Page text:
The above procedure outlines the basic steps involved in signing the OTP for a private property.
For HDB resale transactions, however, there are prescribed formats and rules for the HDB OTP. Some pre-requisites before you can kick start the HDB OTP process are:
- The seller needs to have registered his Intent to Sell for at least seven days
- The buyer needs to have registered her Intent to Buy
- The buyer needs to have her home loan documents ready
If you’re buying an HDB resale flat, both you and the seller must register your Intent to Buy and Intent to Sell on the HDB resale portal respectively.
In addition, the seller can only grant the HDB OTP to you at least seven days after he’s registered his Intent to Sell. There is no need to get a lawyer to issue an HDB OTP as you are to use the HDB OTP document furnished by HDB instead.
If you wish to take an HDB Concessionary Loan, you’ll need to obtain an HDB Loan Eligibility (HLE) letter from HDB when the seller grants you the HDB OTP.
If you’re taking a housing loan from the bank, you’ll need to get a Letter of Offer or In-Principle Approval (IPA) from a bank before reaching the HDB OTP stage. You’ll need this letter when you exercise the OTP.
What Happens When the Buyer Chooses to Exercise the OTP?
The procedure is a little different for HDB resale flats and private property.
Exercising an HDB OTP
You’ll first need to sign on the ‘Acceptance’ section, and have a witness sign the HDB OTP. The witness can either be:
- A property agent
- A Singapore Citizen or Permanent Resident who’s at least 21 years old, and is not involved in the resale transaction
When you exercise the HDB OTP, you’ll also need to pay the seller a deposit, which you can negotiate with him or her. Do keep in mind that together with the Option Fee, this deposit cannot be more than $5,000.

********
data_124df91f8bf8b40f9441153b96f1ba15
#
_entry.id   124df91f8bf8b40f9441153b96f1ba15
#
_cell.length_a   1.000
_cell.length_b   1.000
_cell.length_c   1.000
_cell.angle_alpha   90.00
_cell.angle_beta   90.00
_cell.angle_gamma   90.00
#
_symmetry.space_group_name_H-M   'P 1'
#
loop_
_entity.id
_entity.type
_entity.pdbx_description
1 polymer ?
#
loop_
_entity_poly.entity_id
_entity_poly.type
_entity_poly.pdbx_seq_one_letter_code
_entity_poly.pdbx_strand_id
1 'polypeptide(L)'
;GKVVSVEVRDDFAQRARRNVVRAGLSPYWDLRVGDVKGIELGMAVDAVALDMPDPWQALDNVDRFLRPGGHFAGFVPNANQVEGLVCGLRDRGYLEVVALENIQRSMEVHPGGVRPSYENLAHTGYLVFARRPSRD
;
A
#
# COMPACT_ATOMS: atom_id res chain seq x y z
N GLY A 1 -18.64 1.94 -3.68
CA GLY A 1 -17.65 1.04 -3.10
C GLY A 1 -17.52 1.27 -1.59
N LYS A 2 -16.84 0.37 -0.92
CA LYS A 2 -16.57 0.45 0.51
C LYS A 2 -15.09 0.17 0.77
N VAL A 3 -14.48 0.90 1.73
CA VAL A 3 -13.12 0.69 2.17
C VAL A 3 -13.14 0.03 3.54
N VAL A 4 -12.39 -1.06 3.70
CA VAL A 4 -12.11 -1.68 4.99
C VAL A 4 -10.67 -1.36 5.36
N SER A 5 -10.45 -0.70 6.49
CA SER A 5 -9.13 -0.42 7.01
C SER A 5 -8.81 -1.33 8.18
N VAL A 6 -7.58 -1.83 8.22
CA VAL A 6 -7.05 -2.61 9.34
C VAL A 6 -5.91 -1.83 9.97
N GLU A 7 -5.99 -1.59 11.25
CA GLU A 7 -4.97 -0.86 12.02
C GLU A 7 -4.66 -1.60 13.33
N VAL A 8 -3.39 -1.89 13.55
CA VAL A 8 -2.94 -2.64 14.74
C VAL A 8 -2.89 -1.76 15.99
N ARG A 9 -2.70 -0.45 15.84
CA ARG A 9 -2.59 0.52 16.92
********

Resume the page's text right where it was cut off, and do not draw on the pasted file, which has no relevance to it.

After that, both you and the seller will need to submit the resale application to HDB within the agreed number of days reflected in the HDB OTP.
Do take note that both you and the seller will need to submit your respective portion of the application to HDB within seven days of each other. The resale application is only complete when HDB has received the application from both sides.
Exercising a Private Property OTP
As with the case for HDB resale flats, you’ll need to sign the acceptance copy of the OTP and pay the deposit fee. What’s different is that the deposit fee is usually five to 10% of the purchase price, minus the Option Fee.
In general, for both resale and private properties, you and the seller will agree on a date of completion for the sale. Typically, this is around 10 to 12 weeks from the signing of the OTP.
What Happens After the Buyer Exercises the OTP?
As a buyer, you’ll also need to pay the Buyer’s Stamp Duty (BSD) within 14 days of exercising the OTP.